Did people really trust themselves to come back here again?

Ms. Besemer talks about the aftermath of the U.S.-Dakota War.

Audio Chapters

DL: What were your thoughts on Fort Snelling?

LB: I loved the re-enactors. I liked that whole part of it.

DL: You know that was the site of the internment camp.

LB: That I didn’t realize until a couple of years ago when I was reading a book about it. That definitely makes you think about that winter that they suffered through.

DL: You do know some of the aftermath which includes that chapter.

LB: Right, yes. Another thing that we were talking about at our Brown County Historical meeting also is what happened to a lot of these families after they left. Did a lot of them return back to New Ulm, the white families? We’ve got the rosters of what… And I’ve even got Mrs. Haag’s, what she received as far as government payment etcetera. If you had cattle killed, what you received etcetera. But did people really trust themselves to come back here again? Did they feel it was safe enough to come back? So we’re trying to find out a lot of the families, what happened to them afterwards. Where did they end up? Did they go to St. Paul and stay there or did they go to Ohio like Mrs. Haag. I would think a lot of the widows, unless they had a lot of family support here, would have gone back East.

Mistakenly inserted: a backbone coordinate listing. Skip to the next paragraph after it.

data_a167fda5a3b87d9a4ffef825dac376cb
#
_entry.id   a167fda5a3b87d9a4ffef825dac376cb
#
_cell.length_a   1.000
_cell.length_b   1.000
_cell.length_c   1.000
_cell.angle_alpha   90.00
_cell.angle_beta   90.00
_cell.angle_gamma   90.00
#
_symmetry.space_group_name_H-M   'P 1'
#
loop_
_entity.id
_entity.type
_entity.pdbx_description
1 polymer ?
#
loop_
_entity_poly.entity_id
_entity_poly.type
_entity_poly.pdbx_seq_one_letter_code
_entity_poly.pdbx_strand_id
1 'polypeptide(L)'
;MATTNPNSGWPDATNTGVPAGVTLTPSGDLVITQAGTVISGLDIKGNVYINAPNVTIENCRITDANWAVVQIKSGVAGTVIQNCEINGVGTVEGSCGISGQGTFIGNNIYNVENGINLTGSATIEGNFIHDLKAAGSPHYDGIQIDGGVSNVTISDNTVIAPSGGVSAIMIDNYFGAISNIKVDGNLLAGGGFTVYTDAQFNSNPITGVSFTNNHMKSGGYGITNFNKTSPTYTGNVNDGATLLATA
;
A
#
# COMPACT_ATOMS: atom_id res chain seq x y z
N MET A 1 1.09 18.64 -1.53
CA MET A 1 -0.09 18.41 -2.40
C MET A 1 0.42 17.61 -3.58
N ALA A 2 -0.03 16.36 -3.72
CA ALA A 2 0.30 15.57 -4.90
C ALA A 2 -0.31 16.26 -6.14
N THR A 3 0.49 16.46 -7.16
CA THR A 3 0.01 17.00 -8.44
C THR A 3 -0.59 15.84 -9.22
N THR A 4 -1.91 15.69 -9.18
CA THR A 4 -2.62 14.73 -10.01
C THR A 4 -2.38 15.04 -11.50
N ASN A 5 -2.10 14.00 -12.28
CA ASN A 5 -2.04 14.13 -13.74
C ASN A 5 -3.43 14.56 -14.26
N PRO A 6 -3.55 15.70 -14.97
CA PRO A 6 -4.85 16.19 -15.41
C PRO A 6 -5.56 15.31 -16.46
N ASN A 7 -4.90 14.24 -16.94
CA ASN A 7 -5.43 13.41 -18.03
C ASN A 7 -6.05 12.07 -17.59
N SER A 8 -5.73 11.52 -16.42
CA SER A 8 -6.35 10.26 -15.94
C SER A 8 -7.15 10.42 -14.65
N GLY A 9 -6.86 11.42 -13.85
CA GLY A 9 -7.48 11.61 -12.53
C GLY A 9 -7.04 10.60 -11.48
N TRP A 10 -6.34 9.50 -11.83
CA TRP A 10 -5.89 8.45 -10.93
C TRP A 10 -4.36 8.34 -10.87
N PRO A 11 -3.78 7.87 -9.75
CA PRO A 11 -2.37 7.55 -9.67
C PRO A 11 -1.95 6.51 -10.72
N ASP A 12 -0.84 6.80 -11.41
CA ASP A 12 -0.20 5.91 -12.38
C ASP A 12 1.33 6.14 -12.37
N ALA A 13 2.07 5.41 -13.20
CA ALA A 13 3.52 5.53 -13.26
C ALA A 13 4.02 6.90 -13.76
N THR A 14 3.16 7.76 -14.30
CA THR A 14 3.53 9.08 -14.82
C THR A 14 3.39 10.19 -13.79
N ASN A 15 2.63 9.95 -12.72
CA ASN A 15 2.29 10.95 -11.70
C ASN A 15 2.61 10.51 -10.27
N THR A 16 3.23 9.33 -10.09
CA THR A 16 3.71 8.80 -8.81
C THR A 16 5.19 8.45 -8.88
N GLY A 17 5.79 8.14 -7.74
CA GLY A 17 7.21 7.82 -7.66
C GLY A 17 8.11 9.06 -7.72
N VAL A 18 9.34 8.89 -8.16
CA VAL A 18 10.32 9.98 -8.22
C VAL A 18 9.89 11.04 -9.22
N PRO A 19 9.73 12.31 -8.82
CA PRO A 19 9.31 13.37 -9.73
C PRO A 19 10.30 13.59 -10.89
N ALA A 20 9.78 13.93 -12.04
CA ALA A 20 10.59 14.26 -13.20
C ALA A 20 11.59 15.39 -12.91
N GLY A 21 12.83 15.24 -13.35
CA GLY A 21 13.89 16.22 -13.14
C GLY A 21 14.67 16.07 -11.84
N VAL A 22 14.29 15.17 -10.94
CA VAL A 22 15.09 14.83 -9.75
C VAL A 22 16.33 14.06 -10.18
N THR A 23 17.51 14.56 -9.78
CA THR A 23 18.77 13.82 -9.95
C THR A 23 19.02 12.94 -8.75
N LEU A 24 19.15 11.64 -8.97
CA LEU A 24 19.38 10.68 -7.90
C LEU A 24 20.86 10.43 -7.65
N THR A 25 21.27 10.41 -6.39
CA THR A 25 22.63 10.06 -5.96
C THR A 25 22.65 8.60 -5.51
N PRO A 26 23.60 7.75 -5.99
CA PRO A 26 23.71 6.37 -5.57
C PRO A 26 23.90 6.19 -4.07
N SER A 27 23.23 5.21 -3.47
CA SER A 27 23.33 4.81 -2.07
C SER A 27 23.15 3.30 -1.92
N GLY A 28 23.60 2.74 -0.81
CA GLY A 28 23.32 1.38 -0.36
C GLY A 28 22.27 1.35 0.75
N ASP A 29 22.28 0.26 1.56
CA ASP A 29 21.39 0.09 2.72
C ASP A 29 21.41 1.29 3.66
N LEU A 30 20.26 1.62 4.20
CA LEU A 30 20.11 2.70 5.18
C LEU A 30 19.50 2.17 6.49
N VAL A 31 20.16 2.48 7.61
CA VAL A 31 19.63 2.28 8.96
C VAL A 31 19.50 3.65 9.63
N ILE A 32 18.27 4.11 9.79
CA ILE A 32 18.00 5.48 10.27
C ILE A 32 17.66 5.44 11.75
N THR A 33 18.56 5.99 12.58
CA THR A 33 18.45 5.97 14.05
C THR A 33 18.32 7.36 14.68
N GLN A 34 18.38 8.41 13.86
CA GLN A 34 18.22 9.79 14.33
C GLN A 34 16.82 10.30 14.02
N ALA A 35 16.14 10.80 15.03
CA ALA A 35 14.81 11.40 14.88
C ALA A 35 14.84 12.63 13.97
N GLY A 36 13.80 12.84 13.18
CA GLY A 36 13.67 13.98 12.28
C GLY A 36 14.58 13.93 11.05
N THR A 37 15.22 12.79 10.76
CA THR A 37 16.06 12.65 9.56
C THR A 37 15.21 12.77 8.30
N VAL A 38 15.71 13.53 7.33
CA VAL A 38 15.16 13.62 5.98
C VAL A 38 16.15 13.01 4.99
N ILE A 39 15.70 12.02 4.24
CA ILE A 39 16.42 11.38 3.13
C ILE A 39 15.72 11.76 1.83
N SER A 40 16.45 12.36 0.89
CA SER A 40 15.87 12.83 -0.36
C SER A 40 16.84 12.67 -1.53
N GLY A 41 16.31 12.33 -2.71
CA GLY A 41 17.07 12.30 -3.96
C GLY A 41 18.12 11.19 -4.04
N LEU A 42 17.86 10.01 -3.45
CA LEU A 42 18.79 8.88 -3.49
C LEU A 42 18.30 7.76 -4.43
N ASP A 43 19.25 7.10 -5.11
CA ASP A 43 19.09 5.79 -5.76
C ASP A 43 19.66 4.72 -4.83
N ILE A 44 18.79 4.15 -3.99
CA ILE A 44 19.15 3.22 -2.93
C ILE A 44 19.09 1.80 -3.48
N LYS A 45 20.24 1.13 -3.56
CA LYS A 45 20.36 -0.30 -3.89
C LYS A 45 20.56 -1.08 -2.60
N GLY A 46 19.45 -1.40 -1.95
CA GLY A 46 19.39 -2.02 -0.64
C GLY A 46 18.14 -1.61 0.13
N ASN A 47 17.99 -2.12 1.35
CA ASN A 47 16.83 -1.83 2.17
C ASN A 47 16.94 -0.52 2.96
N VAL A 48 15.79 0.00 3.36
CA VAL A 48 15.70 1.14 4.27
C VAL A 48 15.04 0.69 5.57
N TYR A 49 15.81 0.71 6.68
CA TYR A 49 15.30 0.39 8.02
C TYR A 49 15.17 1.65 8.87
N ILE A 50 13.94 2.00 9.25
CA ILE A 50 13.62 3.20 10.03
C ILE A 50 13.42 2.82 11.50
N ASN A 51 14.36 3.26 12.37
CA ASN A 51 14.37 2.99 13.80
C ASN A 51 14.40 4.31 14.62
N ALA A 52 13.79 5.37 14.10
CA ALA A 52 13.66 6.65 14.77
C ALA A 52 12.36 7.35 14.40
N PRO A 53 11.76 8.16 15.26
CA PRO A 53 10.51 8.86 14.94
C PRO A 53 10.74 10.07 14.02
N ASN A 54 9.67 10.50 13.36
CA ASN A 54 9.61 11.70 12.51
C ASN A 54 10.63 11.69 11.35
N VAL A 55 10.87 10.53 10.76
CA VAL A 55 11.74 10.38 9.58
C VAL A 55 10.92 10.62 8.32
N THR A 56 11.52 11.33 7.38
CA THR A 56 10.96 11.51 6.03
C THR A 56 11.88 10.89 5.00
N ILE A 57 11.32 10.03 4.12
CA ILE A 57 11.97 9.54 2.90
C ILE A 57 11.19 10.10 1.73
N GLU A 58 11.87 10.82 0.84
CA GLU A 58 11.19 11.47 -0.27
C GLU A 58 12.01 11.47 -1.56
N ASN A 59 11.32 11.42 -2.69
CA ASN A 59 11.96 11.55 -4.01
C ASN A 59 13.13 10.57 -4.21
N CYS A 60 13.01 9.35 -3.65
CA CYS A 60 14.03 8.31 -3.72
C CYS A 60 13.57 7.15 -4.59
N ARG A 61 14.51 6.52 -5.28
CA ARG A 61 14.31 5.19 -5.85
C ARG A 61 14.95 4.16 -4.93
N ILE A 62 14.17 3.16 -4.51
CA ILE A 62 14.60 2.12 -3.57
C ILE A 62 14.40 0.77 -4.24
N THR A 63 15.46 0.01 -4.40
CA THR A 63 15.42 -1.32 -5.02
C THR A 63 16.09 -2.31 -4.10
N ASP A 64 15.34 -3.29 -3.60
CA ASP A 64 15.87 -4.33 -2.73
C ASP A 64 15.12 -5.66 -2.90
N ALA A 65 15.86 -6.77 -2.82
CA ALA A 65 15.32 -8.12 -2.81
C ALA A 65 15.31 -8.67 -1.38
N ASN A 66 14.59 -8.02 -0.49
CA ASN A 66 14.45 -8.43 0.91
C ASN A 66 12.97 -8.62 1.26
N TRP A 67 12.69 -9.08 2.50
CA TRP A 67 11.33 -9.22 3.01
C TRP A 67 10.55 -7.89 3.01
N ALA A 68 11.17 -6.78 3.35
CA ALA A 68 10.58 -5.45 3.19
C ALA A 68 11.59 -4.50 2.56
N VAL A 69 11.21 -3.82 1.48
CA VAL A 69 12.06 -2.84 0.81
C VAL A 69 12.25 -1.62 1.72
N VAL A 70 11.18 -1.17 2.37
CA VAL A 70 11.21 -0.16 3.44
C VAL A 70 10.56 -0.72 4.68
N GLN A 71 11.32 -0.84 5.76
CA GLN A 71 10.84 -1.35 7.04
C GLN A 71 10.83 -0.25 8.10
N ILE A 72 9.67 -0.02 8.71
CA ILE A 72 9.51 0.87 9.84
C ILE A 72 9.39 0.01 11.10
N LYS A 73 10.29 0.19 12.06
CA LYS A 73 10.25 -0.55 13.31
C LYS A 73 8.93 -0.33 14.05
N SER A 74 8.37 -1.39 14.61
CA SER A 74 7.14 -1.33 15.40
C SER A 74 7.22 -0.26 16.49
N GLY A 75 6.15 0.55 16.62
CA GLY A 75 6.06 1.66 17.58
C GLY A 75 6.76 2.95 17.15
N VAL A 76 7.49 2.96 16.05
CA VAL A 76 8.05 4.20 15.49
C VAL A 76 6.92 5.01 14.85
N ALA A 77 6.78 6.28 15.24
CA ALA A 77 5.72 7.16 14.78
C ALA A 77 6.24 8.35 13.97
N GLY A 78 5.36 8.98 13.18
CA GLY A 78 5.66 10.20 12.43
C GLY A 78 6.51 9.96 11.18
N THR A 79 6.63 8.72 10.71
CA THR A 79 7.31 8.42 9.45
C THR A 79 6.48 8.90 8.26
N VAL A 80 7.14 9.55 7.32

DL: Or even to Germany.

LB: Right, right. I was just going to see what year did Mr. and Mrs. Haag -- they bought this land in 1860. So only two years later, she’s a widow so you can definitely see… I would go back. [Laughter] You know, if I was a single mom with four kids, and probably younger kids…

Oral History- Interview | Narrator Lisa Besemer Interviewer Deborah Locke made in New Ulm (Milford Township), MN | Wednesday, April 13, 2011

Citation: Minnesota Historical Society. U.S. - Dakota War of 1862. Did people really trust themselves to come back here again? November 13, 2019. http://www.usdakotawar.org/node/994

Viewpoints: All viewpoints expressed on this website are those of the contributors, and are not representative of the Minnesota Historical Society.